You get everyone happy, clean, and then head downstairs where everyone is fed breakfast (except you, of course) and then look at the clock and realize it’s time to start school with the 7 year old. And then you remember that cup of coffee. You press the quick start button on the microwave and walk the 7 year old to the school room with the intention of grabbing the coffee as soon as the microwave beeps. You get the oldest situated with her lessons for the day, then head back to the kitchen to pull the baby out of the highchair, only to discover that she has somehow managed to climb out of it herself, and is now sitting in the middle of the table finger painting with her oatmeal, as well as with the bowls of oatmeal that her sisters apparently refused to eat. It’s everywhere. In her hair, all over her clothes, covering the highchair and table, and even some on the walls behind her. (How did she manage to make that big of a mess in, like, 3 minutes??) Guess that coffee will have to wait a little longer. Off to the bath with the baby! And of course, the 2 and 3 year old want to join, so here we are having our evening bath routine at 8 in the morning. Being the young children they are, they make a huge mess, spilling tub water all over the bathroom floor, which you then clean up with towels when they are all done. (Hey, that counts as mopping, right?) You then remember that you still have an oatmeal mess to clean up, so you head down to do that after distracting the kids with Bubble Guppies yet again. (Yes, I am *that* mom.) Once you get downstairs, you hear the oldest in the schoolroom crying. Apparently she had a question about her lesson and you never heard her calling for you while you were bathing the younger 3, so she’s now in the middle of a nuclear meltdown. You get her calm, help her, and then head out to the kitchen to clean up the mess. Then remember your coffee sitting in the microwave. But, before you can even heat it up someone is crying again, so off you go to put out another fire. And another. And another.

Finally, you get everyone down for a nap at 11, finish up lessons with the 7 year old and send her off to play, and sit down to enjoy your cup of coffee and have a quick bite to eat. But the peace is short-lived as the baby decides to cut her nap short. Here we go again.

This is, unfortunately, a true story. This was my day 2 days ago, and is a perfect example of what my life is like every. single. day. Yes, I am thankful to be home with my girls, and yes, this was a choice we made, but please don’t think it’s easy or luxurious. I get pooped on, peed on on, thrown up on, and covered in my kids’ food. I rarely get to enjoy wearing stain-free clothes all day long. Getting a shower two days in a row is so rare, I almost feel guilty when it happens. And using the bathroom in peace? I’ve just given up entirely on that dream. I clean up messes that take hoarders years to achieve that my kids manage to make in 10 minutes flat. I work from morning till night, and then I’m on-call all night, too. It’s not a glamorous job, make no mistake. Is it rewarding? Heck yeah. But it’s also the hardest, most exhausting job I have ever done.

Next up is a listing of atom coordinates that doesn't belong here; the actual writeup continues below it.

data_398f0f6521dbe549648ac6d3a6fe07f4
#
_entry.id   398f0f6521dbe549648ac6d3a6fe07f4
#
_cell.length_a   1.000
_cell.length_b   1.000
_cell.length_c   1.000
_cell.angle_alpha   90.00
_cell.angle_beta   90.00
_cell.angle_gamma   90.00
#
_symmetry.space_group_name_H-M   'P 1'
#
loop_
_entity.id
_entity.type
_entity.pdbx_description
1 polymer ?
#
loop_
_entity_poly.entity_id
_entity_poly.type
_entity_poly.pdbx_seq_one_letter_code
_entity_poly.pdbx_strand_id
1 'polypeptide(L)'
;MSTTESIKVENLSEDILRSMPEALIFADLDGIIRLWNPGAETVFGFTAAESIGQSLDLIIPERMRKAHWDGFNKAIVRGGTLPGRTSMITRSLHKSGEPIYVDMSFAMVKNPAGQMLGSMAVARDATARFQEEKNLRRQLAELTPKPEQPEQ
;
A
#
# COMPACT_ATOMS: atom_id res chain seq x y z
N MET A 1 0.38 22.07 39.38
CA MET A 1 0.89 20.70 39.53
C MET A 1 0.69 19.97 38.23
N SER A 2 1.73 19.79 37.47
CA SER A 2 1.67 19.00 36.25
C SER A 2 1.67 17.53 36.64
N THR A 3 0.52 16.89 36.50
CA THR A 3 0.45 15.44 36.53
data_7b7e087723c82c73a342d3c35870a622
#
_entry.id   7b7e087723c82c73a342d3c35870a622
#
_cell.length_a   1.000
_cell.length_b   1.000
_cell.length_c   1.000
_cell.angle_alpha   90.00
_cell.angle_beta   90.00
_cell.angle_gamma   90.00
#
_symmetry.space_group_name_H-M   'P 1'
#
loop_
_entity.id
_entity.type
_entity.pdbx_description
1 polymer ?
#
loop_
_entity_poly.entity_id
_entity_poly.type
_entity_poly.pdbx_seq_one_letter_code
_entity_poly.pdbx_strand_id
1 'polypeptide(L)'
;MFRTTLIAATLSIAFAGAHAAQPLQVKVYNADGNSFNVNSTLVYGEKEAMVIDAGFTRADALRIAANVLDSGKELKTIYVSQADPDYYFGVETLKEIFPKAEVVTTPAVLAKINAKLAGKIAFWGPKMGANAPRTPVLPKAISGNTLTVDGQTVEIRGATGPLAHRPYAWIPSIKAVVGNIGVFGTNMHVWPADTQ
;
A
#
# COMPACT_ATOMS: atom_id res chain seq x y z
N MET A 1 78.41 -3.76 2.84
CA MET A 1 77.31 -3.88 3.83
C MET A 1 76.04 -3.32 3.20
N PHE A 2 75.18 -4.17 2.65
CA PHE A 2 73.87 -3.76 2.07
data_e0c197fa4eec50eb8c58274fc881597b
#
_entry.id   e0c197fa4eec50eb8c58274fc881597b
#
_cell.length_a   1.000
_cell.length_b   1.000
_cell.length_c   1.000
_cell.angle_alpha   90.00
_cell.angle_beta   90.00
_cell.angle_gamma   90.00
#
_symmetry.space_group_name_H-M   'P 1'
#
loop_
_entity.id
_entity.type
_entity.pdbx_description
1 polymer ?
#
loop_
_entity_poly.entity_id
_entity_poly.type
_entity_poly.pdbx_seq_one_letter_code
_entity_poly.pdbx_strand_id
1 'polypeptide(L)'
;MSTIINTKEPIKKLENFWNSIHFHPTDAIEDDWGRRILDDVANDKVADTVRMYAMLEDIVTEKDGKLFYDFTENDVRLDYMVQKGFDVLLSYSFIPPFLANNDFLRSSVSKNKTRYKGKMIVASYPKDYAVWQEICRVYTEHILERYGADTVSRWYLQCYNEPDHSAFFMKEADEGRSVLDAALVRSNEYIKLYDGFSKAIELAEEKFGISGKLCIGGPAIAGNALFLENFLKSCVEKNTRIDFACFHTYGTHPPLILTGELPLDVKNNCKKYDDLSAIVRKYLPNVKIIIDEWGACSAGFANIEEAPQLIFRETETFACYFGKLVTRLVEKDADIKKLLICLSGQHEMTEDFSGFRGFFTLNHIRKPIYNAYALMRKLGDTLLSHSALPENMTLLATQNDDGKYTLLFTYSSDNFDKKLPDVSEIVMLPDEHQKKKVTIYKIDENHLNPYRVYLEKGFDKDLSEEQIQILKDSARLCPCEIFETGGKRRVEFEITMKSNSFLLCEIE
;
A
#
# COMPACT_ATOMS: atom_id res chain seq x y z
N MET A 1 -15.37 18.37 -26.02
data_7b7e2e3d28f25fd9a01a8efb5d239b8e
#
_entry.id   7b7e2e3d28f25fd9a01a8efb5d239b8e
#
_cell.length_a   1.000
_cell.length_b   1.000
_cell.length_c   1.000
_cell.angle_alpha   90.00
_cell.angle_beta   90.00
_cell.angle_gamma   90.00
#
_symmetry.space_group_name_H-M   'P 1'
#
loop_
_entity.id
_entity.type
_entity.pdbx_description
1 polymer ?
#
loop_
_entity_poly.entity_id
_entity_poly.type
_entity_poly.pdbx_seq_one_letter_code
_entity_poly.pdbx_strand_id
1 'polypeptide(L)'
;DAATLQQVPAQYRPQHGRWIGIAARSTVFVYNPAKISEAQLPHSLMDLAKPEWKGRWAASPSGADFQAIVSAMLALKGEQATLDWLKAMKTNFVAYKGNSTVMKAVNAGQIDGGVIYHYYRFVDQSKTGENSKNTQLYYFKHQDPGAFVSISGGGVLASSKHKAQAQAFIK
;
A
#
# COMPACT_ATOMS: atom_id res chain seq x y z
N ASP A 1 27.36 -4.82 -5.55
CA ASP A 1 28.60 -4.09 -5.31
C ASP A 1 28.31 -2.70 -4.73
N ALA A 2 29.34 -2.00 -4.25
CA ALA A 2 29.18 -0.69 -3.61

I get so frustrated with the careless comments stay-at-home moms get from others. I’m sure people are mostly well-meaning, but I also think there’s a pervasive mentality behind those works that speaks of our culture’s attitude toward stay-at-home moms. As a SAHM I am told to tiptoe around the feelings of working moms, lest I say something that might offend them or demean what they do. But, yet people can throw out callous, hurtful remarks about me being “just” a SAHM or assume that my life must be luxurious, as though I am sitting on the couch all day watching soap operas while my children somehow stay perpetually happy and care for themselves and never, ever make messes. Look, we ALL are parents, and we ALL work hard, regardless of where we work. I’m not going to belittle moms who work, so please don’t belittle us moms who stay home, because we work too. Let’s just focus on uplifting one another, and try to choose our words a little more carefully, okay? This world would be such a better place to live if we could all simply support and encourage instead of tearing down.